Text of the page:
Veneto can be divided into four areas: the northern Alpine zone, the hill zone, the lower plain and the coastal territory.

By area 29% of its surface is mountainous (Carnic Alps, eastern Dolomites and Venetian Prealps). The highest massif in the Dolomites is the Marmolada-massif at 3,342 m (10,965 ft). Other dolomitic peaks are the Tre Cime di Lavaredo and the Pale di San Martino. The Venetian Prealps are not as high and range between 700 m (2,300 ft) and 2,200 m (7,200 ft). A distinctive characteristic of the Pre-alps are the cave formations, including chasms and sink holes; the Spluga della Preta, situated in the Monte Lessini chain in the province of Verona, has an explored depth of 985 m (3,232 ft), being the deepest cave in Italy. Fossil deposits are also abundant there.

The Po Valley covers 57% of Veneto. This valley consists of a plain extending from the mountains to the Adriatic sea, broken only by some low hills: Colli Berici, Colli Euganei, Colli Asolani and Montello, which constitute the remaining 14% of the territory. The plain itself is subdivided into the higher plain (gravel-strewn and not very fertile) and the lower plain (rich in water sources and arable terrain). The lower plain is both a mainstay of agricultural production and the most populated part of the region.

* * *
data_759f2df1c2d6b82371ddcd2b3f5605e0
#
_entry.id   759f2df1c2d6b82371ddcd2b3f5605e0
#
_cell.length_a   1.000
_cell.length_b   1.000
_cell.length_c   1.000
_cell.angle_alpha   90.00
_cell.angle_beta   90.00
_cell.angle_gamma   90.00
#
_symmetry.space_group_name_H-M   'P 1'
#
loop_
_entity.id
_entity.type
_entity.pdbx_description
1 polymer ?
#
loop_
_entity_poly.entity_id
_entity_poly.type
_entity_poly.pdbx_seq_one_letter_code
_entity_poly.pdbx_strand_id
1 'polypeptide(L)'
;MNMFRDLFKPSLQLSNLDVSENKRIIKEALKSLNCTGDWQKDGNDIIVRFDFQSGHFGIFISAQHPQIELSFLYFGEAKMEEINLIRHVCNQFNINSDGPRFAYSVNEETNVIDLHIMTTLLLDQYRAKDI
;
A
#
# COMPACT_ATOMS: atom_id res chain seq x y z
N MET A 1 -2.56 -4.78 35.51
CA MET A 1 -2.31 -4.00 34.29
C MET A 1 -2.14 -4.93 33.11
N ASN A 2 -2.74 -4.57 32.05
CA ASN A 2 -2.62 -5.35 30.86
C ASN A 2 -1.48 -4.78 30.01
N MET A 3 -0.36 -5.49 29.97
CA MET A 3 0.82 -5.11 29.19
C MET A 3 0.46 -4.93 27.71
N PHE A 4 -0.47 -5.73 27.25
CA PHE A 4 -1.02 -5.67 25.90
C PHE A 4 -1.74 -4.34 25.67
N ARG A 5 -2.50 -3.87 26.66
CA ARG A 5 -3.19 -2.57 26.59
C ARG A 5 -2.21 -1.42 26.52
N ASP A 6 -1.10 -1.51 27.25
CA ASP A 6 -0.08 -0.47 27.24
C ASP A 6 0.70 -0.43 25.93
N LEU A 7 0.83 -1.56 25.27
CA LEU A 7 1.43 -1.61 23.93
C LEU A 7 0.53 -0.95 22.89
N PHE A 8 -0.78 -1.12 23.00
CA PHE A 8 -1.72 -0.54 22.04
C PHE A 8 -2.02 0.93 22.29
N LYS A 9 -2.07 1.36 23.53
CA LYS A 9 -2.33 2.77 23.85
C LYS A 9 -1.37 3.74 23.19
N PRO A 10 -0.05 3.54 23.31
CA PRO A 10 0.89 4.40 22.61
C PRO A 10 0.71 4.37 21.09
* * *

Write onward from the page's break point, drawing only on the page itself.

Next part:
Several rivers flow through the region: the Po, Adige, Brenta, Bacchiglione, Livenza, Piave, and Tagliamento. The eastern shore of the largest lake in Italy, Lake Garda, belongs to Veneto. The coastline covers approximately 200 km (120 mi), of which 100 km (62 mi) are beaches.

The coasts of the Adriatic Sea are characterized by the Venetian Lagoon, a flat terrain with ponds, marshes and islands. The Po Delta to the south features sandbars and dunes along the coastline. The inland portion contains cultivable land recently reclaimed by a system of canals and dykes. Fish ponds have been created there as well. The delta and the lagoon are a stopping-point for migratory birds.

Veneto's morphology is characterised by its:[9]

  • mountains (montagna): 5,359.1 km2 (2,069.2 sq mi), (117 comuni being classified as mountainous);
  • hills (collina): 2,663.9 km2 (1,028.5 sq mi), (120 hilly comuni);
  • and plains (pianura): 10,375.9 km2 (4,006.2 sq mi), (344 comuni mostly situated in the Po Valley).